“It was a vast burning field
where no flowers grew
blood covered the embers
where no bodies were strewn
Who could do this to a land
that committed no crime
a place that had peace
In a time before time”
the devastation Arajuan
caused through out
That morning Anika awoke as the sun peeked into her tent. With the darkness gone the sun beamed the brightest she had ever seen. Only a slight trace of sulfur was on the wind much to her relief. She sat up, her stomach had a dull ache, but her legs healed except for scars on the back of them. Her shoulder where Arajuan gripped her had no wound at all. She had fallen asleep in her travel armor, so she did not need to dress. She left her tent, found Tarnink was already up and had prepared a fire.
Tarnink pulled out a pack of food and handed it to her. She tried to eat but her stomach felt numb. The food just sat and rotted. She tossed the food away from her in frustration.
“Arajuan, that vile beast, he is trying to starve me to death,” she exclaimed.
“Do not worry, Anika, when we reach the town we will find help. If Arajuan has not destroyed it. Now come here and help me pack.”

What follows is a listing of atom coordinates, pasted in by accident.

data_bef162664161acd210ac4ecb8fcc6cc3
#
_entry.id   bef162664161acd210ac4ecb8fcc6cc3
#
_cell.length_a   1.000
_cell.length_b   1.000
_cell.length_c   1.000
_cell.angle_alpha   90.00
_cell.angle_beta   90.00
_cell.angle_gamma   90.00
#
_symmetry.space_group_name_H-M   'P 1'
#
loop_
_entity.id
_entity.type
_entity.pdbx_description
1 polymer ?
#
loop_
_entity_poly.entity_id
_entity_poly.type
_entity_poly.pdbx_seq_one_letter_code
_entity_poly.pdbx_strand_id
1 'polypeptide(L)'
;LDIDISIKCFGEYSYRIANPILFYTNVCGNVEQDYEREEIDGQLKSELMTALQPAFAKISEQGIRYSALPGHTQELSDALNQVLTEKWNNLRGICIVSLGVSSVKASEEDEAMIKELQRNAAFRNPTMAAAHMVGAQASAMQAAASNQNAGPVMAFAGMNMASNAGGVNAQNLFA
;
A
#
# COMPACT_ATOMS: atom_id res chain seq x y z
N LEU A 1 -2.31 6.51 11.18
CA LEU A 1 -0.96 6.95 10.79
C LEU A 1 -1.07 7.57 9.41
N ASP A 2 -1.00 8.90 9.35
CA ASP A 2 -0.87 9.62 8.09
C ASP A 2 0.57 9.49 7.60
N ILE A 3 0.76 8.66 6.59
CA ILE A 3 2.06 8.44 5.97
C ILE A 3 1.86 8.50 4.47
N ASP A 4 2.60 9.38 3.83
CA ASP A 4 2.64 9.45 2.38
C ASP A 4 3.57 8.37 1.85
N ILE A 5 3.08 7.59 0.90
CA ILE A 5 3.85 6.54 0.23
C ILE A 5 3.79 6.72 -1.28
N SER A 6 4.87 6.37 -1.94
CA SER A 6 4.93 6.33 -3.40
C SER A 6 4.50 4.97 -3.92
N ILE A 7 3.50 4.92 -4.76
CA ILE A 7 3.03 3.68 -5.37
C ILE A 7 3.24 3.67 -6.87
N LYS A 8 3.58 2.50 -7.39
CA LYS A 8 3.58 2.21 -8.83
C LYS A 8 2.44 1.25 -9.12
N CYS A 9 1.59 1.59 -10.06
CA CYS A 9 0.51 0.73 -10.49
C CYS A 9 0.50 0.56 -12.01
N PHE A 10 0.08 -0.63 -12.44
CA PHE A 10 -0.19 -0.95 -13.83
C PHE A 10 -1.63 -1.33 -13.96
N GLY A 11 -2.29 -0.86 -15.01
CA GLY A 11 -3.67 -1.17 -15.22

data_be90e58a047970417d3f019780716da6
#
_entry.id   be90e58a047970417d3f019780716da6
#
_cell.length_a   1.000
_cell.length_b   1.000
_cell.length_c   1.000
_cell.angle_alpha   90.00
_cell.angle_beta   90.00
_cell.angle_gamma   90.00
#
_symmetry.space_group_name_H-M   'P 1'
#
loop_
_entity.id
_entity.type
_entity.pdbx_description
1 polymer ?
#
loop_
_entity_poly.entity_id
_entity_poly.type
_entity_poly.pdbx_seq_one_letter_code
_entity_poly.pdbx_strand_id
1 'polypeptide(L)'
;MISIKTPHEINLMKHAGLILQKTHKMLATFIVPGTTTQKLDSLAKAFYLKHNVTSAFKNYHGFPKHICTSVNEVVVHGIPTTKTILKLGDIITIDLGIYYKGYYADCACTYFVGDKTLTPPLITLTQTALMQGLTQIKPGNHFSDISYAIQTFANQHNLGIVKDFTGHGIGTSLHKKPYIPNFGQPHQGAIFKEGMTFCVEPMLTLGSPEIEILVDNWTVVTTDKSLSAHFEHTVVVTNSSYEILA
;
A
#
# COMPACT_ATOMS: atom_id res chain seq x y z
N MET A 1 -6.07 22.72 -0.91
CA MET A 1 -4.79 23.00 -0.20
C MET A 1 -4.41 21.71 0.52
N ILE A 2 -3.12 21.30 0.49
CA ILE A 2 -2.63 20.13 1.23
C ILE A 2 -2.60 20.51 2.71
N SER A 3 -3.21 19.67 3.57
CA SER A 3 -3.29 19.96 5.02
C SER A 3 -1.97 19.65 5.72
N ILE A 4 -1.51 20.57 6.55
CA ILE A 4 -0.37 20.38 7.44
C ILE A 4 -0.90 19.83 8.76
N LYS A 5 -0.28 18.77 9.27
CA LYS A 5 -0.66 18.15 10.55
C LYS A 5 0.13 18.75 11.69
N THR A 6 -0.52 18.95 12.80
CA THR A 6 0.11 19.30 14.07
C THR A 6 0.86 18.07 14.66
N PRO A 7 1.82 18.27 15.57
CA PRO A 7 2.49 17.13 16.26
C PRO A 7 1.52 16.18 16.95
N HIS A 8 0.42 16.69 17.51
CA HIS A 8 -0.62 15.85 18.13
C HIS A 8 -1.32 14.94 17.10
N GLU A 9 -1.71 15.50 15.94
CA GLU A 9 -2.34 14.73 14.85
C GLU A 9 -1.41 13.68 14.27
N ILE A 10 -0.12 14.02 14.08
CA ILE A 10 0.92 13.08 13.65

Anika packed up her food and meager supplies in her small travel pack. She watched in awe as Tarnink placed both tents and everything else he had packed into a travel pack that was smaller than the items he placed.
“Tarnink, the bag you carry, how does it hold so much?” Anika asked.
“Magic, Anika, magic,” He laughed, “This is a holding bag. It can fit near anything you want inside it. Let’s get going. We need to reach Wong before tomorrow. He needs to know of our encounter with Arajuan.”
“So where do we go now?” she inquired.
“We head straight to Stockholm, the town I mentioned last night; it is near a mile from here. I have a friend in Stockholm who might help us. In the second town, Myradal, is where Master Wong keeps a shop,” Tarnink replied.
As they walked into the woods, Anika noticed the charred and dismal look of the trees. The more she looked the stranger things seemed. Blood seeped off the leaves. She approached a large tree with a singe through its bark splitting it. Everything was charred by lightning and fire as if a storm had trailed through the forest. The sound was hallowed, not even the song of a morning bird could be heard. The silence broken only by their padded footsteps.
They walked for most the day through this desolate forest. After some time, they saw the edge. They stepped out from the woods and found themselves in a vast meadow. Anika gasped at what she saw in front of her. It was unlike anything she had ever seen in the village. The field of grass charred and burnt with smoke that wafted away. There were puddles of bright blood all over as if it rained down the night before.
Anika could not contain her shock as she walked through the meadow, her eyes scanned the area. In the distance, she could see Stockholm. Smoke rose in billows from the town.